Energy Policy Debate
October 23, 2017
I rise this evening to reflect on an event that occurred some nine years ago, which, in the current climate of our debate on energy, is a startling example of managing energy policy.
On 3 June 2008 a corroded gas pipeline ruptured on Varanus Island off the coast of Dampier Peninsula in my electorate of Durack.
Thankfully, no-one was injured in this explosion. However, that plant supplied a third of Western Australia's gas supplies, and it was shut down completely for two months while an investigation took place.
In the ensuing months, Western Australia went through an energy crisis—a real energy crisis—the likes of which you would struggle to believe, Mr Speaker.
Western Australia was in such dire straits that we had emergency defence department diesel reserves released to the state's power generators.
Industries with high power consumption, like mining and manufacturing, ground to a halt and our then Premier, Alan Carpenter, pleaded with people in the households of Western Australia to pitch in and reduce energy consumption.
And we did. During those three months while Varanus Island was offline the state reduced its power consumption by some three per cent, a large reduction that was enough to power the largest town in my electorate, Geraldton—and I know the Minister for Urban Infrastructure at the table has had the pleasure of visiting Geraldton—every day during the crisis.
It was difficult but we got through that crisis.
We brought back online previously decommissioned generation from the coal-fired power station in Collie, which had the old turbines of the Muja AB power station.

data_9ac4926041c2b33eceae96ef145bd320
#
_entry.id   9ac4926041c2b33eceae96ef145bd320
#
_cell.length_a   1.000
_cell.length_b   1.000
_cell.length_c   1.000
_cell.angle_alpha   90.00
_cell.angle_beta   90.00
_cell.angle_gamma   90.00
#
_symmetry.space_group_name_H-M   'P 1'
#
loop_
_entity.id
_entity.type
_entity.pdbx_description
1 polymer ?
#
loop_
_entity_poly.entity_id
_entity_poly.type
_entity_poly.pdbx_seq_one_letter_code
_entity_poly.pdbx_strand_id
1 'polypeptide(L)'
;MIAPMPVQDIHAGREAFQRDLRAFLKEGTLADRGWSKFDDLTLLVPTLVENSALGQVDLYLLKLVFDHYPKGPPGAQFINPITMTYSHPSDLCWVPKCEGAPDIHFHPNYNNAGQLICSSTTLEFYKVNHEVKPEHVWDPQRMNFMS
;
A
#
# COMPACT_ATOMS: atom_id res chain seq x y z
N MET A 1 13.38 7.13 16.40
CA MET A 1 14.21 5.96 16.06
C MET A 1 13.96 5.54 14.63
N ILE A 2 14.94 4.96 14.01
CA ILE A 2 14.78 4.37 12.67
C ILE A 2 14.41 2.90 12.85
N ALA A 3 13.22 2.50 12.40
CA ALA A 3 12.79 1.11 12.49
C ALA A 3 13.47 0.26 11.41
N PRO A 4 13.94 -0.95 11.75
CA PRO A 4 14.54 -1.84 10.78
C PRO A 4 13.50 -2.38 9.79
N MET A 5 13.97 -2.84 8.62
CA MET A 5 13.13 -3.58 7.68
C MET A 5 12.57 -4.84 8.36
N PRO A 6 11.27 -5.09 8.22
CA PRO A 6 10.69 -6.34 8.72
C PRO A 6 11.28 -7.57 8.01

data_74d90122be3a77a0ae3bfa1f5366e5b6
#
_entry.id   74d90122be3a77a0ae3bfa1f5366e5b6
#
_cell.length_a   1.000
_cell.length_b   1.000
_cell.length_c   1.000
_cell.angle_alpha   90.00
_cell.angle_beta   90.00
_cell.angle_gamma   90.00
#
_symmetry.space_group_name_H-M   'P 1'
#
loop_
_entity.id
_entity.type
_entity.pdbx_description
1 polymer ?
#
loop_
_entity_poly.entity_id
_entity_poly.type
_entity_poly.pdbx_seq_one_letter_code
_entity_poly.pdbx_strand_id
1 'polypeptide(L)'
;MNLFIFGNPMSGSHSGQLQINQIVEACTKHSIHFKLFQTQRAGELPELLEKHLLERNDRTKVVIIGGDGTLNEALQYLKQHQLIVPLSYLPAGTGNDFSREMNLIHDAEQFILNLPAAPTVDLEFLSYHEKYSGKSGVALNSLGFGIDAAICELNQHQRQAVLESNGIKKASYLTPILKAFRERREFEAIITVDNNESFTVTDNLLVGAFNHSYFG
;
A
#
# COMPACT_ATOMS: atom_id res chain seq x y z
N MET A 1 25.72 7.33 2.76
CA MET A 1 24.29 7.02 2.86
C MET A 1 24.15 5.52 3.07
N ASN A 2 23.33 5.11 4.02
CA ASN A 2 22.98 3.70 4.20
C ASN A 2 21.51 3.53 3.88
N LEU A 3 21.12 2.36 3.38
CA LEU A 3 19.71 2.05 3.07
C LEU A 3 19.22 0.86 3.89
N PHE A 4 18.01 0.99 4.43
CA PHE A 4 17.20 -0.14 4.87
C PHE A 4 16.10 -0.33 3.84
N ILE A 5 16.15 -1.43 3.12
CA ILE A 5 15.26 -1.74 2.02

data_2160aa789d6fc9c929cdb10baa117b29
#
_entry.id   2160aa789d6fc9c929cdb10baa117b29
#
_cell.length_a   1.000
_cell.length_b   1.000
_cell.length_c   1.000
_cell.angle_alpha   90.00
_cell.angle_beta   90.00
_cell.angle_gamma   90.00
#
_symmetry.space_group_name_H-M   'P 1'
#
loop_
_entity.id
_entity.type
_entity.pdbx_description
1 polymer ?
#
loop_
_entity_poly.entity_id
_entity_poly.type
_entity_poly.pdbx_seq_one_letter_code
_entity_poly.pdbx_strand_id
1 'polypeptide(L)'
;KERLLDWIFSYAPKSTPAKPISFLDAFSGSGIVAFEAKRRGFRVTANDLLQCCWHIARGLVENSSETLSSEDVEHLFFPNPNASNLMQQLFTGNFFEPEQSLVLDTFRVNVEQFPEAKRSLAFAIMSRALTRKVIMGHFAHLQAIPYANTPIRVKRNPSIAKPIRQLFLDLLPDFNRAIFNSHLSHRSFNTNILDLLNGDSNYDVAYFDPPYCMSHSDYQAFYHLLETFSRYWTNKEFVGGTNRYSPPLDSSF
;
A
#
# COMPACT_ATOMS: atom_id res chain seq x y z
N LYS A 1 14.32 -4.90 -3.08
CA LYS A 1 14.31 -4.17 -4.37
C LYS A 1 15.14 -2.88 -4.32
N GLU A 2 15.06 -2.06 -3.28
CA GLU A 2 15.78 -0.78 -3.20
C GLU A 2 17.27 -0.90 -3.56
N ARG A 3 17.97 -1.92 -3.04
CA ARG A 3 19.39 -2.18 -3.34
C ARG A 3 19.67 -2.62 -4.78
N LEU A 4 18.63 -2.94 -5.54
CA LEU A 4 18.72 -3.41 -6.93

We sourced gas from other suppliers through our 15 per cent domestic gas reservation policy, and within two months the crisis had been resolved.
Mr Speaker, you may wonder why I am telling this story in the House tonight and why it is relevant today.
It's because that gas crisis in 2008 was exactly that—a crisis.
It required emergency action, it required a change of policy from a state government, and it required help from the federal government.
Fast forward to 2017, and an energy crisis has now become Labor Party policy. How disappointing that is for this country.
It is now the norm for states like South Australia.
I reflect on a news article I saw today, which reported that over 100,000 food parcels are being supplied as a direct result of the careless, reckless power policy of the South Australian government.
With a 50 per cent renewables target, without a plan to keep the gas flowing by placing a moratorium on gas exploration in the Labor states and asking the Australian taxpayer to pay for it, Labor are doing the exact opposite of what was needed to fix that Western Australian crisis in 2008.
I might remind the House that Alan Carpenter, who instituted these changes to save Western Australia from that crisis, was a Labor Premier.
But Labor have fallen victim to the left of their own party.
In a bid to win the inner city green vote at the expense of everyone with a power bill, they have decided to ditch the Alan Carpenter approach to energy policy and instead go with the Bob Brown model.
This is of serious concern to me and all of us on this side of the House, and I say this as a member in this place with one of the largest penetrations of renewable energy technologies in their electorate. We welcome it.
We welcome renewable energy, because, while I believe that of course there is a place for both renewables and thermal generation, I believe in letting green energy compete on its own two feet.
I have wind power in Kalbarri and Merredin, solar power in the Pilbara, and hydropower in the Kimberley—just to name a few.
But in all of those places renewables are supported by other forms of power, and the reason is that they are simply not reliable.
That is what this government's National Energy Guarantee is all about.
You can have green energy, you can have cheap power and you can have certainty in the market for private investors.
It is doable.
I sincerely hope that once those opposite have figured out what our policy's all about—and it's a very positive policy, so please take the time to understand it—this country will have reliable, affordable power and certainty of investment in power generation, and we will get those power prices down.